8. To keep your feet maximally dry, disregard the vestibule and wear your boots all the way into the tent, especially in rainy/snowy weather. Store them in between your head and your tentmate’s.

  • Tim

    Corn Nuts have the additional benefit of enlivening the atmosphere and serving as counterpoint to your tent-mate’s gas.

  • abomb

    Once on a backpacking trip down to the Colorado in the Grand Canyon, I farted so profusely in the tent with my girlfriend that come morning she thought the river party sharing the beach had placed the groover near our tent. It wasn’t totally my fault, the river party kept stuffin us with food and beer. Which is a good reason to camp where you might run into river parties… Honestly I might be kind of proud of myself, sorry…

  • Katie

    Pack your things as last minute as possible in the morning so you aren’t the one who has to put away the dewy rain flap. Or cooking gear. Or anything that is too much for you to carry. Pro tip: UNPACK all of your things the night before, and spread them around before you fall asleep, to ensure your late pack up, adding extra room to your side of the tent.

  • Stacey

    8) Be sure to help your tentmate by adjusting the air of their sleeping pad in the middle of the night to ensure maximum comfort.

  • toeknee

    Eat your veggies the day before to get estra vitamins, lots and lots of aspargus is good. And of course, it’s cold outside, so use a pee bottle in tent. Bonus: the aspargus fragrance will add to the experience for your tent mate.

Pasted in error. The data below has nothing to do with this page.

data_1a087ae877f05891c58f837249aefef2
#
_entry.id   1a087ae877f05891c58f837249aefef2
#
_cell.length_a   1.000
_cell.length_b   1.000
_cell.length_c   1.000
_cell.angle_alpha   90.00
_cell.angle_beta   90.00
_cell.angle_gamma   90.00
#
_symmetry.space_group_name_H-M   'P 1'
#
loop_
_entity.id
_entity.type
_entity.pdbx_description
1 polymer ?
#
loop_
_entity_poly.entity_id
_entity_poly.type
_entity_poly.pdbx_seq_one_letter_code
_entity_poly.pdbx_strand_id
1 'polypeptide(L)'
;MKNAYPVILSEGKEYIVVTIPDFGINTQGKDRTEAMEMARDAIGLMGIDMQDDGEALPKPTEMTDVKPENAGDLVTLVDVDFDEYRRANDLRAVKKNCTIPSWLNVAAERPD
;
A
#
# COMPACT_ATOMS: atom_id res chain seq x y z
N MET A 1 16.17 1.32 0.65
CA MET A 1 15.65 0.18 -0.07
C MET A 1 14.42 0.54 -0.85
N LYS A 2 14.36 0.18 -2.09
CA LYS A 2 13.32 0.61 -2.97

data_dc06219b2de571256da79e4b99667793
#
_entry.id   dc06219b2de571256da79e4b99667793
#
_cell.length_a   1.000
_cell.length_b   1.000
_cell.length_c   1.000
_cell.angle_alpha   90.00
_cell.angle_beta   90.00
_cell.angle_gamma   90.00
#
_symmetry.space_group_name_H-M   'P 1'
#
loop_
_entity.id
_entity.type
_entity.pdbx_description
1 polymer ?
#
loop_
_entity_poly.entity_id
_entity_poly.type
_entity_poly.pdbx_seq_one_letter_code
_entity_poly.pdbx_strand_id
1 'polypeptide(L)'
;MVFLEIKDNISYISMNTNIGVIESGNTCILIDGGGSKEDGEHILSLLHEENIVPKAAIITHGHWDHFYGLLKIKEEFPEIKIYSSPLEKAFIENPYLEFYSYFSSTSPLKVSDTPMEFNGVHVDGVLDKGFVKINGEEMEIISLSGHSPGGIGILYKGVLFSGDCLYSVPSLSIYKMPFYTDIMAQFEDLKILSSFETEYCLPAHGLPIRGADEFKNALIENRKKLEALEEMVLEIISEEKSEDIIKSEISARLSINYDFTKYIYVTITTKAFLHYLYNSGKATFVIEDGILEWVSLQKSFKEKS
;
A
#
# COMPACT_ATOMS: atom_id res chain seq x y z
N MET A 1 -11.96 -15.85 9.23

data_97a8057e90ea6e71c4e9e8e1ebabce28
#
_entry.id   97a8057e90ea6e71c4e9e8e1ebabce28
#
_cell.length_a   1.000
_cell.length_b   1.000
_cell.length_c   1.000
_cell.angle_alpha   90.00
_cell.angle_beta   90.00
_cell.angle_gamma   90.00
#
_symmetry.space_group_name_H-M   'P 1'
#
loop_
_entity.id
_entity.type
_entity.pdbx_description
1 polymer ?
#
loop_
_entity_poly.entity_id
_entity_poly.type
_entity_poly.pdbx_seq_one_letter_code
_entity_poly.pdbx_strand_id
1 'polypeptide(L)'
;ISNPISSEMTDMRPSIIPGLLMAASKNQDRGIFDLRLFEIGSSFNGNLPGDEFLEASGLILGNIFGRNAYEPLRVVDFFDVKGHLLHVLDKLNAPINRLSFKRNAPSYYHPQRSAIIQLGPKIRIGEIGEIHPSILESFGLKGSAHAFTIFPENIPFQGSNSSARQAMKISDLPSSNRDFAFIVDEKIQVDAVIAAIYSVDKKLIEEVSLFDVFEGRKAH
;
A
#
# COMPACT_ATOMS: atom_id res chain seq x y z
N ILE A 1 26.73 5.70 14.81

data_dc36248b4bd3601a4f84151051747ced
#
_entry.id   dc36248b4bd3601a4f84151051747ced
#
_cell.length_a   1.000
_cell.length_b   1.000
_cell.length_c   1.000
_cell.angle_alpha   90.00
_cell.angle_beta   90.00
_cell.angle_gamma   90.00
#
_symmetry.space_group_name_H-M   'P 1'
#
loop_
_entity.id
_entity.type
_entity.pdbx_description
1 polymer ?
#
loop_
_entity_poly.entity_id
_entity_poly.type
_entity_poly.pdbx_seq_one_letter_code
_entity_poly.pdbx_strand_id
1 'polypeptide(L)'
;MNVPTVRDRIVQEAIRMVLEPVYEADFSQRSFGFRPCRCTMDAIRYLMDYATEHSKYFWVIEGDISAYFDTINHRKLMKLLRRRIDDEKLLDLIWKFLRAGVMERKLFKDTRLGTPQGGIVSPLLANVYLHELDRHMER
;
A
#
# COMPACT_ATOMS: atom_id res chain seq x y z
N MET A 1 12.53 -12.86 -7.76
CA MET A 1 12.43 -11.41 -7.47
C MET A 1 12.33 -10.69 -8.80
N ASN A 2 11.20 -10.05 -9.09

• Leigh McClurg

    8) Let the air out of your neighbors inflatable sleeping pad. Once it has sufficiently deflated your neighbor will feel motivated to get up and start boiling water for breakfast (Yes, somebody has done this to me before. Haven’t shared a tent with them since.)

  • Mikey

    8) Don’t use your headlamp when nature calls so that you don’t wake anyone else up. Instead, stumble around in the dark swearing loudly, then try to find your way back to your sleeping pad by feeling up your tentmate.

  • Privateer

    I have to nix number one, I’d rather have a tent mate wake me up when they go pee than deal with the thrashing in pain and screams, even if they try to be quiet, that leg cramps bring on. Drinks on me 🙂

  • birdgirl

    Wear the same clothing and socks for an entire five-day backpacking trip, then yell at your tentmate how you haven’t been able to take a shower when she complains about the smell.

    While lying in the tent and rubbing your fingers between your putrid toes, mention in an off-hand way, “MY pack is lighter than YOURS!” Then smell your fingers, dig through a stuff-sack of communal food, and offer some well-handled beef jerky to your tentmate.

    When nature calls in the middle of the night, roll over towards the tent door, unzip the door, whip it out, then pull the tent floor back towards you so you can just lie there and relieve yourself without moving further. When your tentmate wonders about the smelly, wet tent floor and ground sheet the next morning, claim ignorance.

  • Ryan Smith

    Ah man! I’m guilty of at least 3 of these. One of them wasn’t really my fault as I intended to put my wet socks in my sleeping bag but accidentally placed them at the bottom of my partners. (Okay so it was my fault).